This must shock us. In the West, the individual is sacrosanct. We are constantly told that there is nothing more important than to break out of oppression (of the family, convention, work, society, etc.), to “be ourselves” and become “an individual.” The individual, it is suggested, contrasts and stands apart from “sheeple” and from the backward-thinking of society.
If Hoffer, Bezmenov, and Evola are correct, then this is a problem. How can we, as an individual, stand, for example, against a state that unexpectedly, suddenly, wants to oppress us? Indeed, how can the individual even withstand disapproval or criticism of his views, personality, physical body, or lifestyle? (Notice the fashion for “trigger warnings” and “safe spaces” in universities.)
We must, of course, understand that, as Hoffer implies, a mere mass of individuals is a mass that can be easily manipulated. The individual wants approval. In a consumer society, he finds his meaning in shopping and in the act of selecting one brand over another (including choosing media channel A as opposed to media channel B, which gives him his beliefs, and choosing political party A or B so that he can “exercise” those beliefs).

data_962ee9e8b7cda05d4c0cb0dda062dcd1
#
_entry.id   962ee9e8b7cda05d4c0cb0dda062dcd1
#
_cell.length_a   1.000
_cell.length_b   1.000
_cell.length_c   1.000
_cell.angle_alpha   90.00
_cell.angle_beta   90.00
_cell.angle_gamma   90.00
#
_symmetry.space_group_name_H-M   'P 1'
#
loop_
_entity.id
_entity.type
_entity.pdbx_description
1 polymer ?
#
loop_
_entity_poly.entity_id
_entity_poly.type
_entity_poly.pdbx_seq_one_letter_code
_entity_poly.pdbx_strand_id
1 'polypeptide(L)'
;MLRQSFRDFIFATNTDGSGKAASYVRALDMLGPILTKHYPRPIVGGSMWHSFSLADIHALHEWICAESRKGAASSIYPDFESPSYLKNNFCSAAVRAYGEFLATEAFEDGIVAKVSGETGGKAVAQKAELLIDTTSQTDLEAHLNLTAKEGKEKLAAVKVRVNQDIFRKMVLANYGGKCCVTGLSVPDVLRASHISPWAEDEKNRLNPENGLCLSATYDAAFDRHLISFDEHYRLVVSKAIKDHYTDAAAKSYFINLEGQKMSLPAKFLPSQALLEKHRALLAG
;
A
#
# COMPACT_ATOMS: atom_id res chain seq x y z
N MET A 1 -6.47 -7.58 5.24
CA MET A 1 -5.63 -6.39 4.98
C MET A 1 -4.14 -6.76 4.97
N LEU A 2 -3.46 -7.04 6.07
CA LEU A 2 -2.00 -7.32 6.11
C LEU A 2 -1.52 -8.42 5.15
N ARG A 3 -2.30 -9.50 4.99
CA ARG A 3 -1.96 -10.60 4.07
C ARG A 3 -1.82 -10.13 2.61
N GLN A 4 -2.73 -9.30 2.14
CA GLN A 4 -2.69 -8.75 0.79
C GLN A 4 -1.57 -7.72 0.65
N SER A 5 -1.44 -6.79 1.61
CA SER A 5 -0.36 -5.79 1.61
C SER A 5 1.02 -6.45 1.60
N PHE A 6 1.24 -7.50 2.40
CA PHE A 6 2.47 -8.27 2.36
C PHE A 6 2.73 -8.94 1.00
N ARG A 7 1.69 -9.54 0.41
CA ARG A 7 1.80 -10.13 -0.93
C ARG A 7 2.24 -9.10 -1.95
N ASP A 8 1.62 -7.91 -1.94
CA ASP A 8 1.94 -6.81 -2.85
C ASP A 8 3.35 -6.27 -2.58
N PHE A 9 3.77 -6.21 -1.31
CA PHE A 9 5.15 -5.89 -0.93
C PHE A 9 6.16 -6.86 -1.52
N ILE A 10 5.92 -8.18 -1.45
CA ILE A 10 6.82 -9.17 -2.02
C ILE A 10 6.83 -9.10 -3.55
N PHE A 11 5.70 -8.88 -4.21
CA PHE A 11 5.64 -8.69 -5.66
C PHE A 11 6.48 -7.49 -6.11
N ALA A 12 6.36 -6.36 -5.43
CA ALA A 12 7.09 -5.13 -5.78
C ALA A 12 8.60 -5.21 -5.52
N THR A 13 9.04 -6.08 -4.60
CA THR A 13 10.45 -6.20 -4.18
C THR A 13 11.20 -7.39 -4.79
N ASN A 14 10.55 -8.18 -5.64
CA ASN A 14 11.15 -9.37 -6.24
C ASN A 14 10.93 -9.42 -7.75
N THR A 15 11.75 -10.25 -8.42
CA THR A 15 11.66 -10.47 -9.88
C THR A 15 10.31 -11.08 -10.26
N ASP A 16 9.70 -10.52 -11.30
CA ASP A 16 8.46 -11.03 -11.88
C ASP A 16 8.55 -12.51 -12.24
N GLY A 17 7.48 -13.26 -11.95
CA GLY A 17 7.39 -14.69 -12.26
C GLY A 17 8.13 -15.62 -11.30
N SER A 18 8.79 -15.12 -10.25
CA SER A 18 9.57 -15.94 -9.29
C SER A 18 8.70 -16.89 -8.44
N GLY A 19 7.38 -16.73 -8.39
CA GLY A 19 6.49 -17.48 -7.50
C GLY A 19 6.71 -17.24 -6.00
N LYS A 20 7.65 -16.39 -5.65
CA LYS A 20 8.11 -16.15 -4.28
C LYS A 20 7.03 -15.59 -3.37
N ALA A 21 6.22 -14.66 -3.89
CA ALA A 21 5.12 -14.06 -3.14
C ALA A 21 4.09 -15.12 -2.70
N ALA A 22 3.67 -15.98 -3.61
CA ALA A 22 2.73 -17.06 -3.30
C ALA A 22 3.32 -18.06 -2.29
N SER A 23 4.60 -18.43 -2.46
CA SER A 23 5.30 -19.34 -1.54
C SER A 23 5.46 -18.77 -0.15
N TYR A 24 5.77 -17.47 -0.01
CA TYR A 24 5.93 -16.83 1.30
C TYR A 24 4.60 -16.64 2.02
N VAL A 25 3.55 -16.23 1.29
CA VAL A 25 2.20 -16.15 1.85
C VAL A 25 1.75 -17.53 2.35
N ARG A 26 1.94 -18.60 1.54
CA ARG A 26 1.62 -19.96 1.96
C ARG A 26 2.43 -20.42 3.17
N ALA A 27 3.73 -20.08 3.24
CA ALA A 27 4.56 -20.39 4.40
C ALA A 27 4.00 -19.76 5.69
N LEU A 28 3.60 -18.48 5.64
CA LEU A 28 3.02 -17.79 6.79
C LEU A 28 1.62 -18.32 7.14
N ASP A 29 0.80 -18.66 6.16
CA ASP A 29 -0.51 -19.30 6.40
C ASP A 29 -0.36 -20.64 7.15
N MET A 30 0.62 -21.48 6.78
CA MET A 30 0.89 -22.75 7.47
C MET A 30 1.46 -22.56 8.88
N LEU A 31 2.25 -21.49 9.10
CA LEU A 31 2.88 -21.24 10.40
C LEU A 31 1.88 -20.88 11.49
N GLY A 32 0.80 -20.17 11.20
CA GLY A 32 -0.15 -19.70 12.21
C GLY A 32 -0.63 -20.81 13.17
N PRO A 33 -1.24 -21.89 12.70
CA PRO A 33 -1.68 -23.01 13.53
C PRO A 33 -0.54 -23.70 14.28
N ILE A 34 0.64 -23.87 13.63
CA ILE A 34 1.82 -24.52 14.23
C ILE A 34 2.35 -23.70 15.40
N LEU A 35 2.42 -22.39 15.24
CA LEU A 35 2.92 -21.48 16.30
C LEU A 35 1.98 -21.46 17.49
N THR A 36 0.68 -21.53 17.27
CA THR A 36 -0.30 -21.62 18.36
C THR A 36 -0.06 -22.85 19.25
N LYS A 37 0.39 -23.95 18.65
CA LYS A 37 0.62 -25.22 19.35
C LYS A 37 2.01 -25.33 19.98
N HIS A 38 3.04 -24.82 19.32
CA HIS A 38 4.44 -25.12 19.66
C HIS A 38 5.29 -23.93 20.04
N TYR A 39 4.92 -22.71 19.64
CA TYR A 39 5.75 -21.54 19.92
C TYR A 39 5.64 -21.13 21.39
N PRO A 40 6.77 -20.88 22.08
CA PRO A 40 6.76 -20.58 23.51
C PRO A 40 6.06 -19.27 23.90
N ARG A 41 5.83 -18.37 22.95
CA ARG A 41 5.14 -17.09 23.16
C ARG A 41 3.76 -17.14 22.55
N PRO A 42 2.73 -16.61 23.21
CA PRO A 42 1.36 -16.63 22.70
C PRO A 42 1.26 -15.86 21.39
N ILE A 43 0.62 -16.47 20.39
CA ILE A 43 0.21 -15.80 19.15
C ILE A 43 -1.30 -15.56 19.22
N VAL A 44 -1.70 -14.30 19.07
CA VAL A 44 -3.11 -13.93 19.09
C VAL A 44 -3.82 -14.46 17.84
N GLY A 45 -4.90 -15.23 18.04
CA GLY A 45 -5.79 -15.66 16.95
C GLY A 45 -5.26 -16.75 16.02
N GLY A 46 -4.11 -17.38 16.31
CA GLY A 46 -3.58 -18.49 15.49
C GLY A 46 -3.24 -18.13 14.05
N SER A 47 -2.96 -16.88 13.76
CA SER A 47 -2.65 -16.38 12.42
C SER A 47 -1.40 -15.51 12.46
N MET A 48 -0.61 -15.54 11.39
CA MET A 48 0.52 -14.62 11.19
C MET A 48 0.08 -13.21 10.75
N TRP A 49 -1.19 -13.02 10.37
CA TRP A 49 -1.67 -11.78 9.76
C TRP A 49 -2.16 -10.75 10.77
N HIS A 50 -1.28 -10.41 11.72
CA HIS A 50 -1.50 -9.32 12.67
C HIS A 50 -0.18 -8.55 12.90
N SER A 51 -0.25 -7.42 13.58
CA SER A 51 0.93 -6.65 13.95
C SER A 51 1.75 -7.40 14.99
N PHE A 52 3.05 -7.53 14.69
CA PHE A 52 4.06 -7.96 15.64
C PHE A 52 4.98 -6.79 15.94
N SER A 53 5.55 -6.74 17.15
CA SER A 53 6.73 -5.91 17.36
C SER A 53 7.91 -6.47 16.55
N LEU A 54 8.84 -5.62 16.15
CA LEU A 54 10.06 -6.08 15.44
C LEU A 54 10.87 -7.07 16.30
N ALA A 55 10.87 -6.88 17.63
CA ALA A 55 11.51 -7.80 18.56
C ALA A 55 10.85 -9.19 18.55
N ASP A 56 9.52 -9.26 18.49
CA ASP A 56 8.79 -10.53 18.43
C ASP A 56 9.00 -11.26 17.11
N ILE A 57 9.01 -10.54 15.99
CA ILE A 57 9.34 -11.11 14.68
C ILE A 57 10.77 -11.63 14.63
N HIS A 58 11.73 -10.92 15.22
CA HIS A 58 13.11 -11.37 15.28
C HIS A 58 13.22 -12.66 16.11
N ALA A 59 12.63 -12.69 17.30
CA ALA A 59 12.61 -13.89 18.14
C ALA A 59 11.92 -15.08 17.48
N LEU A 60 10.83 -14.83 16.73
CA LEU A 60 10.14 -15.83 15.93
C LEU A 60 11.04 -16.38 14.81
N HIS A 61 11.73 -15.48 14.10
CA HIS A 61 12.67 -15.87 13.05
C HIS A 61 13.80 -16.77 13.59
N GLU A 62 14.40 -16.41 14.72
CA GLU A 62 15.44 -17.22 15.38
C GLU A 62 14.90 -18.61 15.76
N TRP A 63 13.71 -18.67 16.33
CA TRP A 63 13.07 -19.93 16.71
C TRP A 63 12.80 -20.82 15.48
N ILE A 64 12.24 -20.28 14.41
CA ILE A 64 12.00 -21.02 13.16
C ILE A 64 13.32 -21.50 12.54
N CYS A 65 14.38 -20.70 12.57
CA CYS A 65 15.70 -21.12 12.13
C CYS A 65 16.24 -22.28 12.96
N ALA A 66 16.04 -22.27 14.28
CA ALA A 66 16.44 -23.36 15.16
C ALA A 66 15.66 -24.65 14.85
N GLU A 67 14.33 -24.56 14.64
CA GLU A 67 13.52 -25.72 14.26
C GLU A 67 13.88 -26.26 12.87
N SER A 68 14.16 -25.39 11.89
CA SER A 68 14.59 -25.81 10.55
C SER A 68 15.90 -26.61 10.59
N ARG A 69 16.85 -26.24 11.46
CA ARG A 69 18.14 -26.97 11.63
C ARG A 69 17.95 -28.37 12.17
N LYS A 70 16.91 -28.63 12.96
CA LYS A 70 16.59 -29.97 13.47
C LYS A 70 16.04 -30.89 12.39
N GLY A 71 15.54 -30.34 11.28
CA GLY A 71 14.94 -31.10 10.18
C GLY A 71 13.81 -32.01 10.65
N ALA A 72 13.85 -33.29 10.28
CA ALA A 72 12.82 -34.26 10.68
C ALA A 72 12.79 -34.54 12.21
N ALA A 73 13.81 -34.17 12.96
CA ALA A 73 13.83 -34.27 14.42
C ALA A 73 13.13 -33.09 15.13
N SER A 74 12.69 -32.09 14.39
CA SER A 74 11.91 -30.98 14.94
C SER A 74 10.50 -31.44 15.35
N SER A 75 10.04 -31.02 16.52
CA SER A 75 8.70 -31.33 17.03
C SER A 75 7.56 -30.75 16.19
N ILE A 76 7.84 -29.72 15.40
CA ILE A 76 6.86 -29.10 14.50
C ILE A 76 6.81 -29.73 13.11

And, yet, there is a conviction among those who genuinely do not accept the status quo (on either a societal or personal level) that the “individual” has shaken off the pressures of society. A closer look shows that such spokespeople generally also endorse some or other type of tribe or community of the like-minded, however. Achieving individuality in such a case seems (1) to be the transitional phase between rejecting mainstream society and joining the alternative community and (2) finding one’s place in the latter – e.g., being an artist rather than a physical trainer, builder, or leader, etc., in the community and its project. Yet, in each case, the “individual” is a “Brother,” “Sister,” or is known by some uniform term used by the in-group.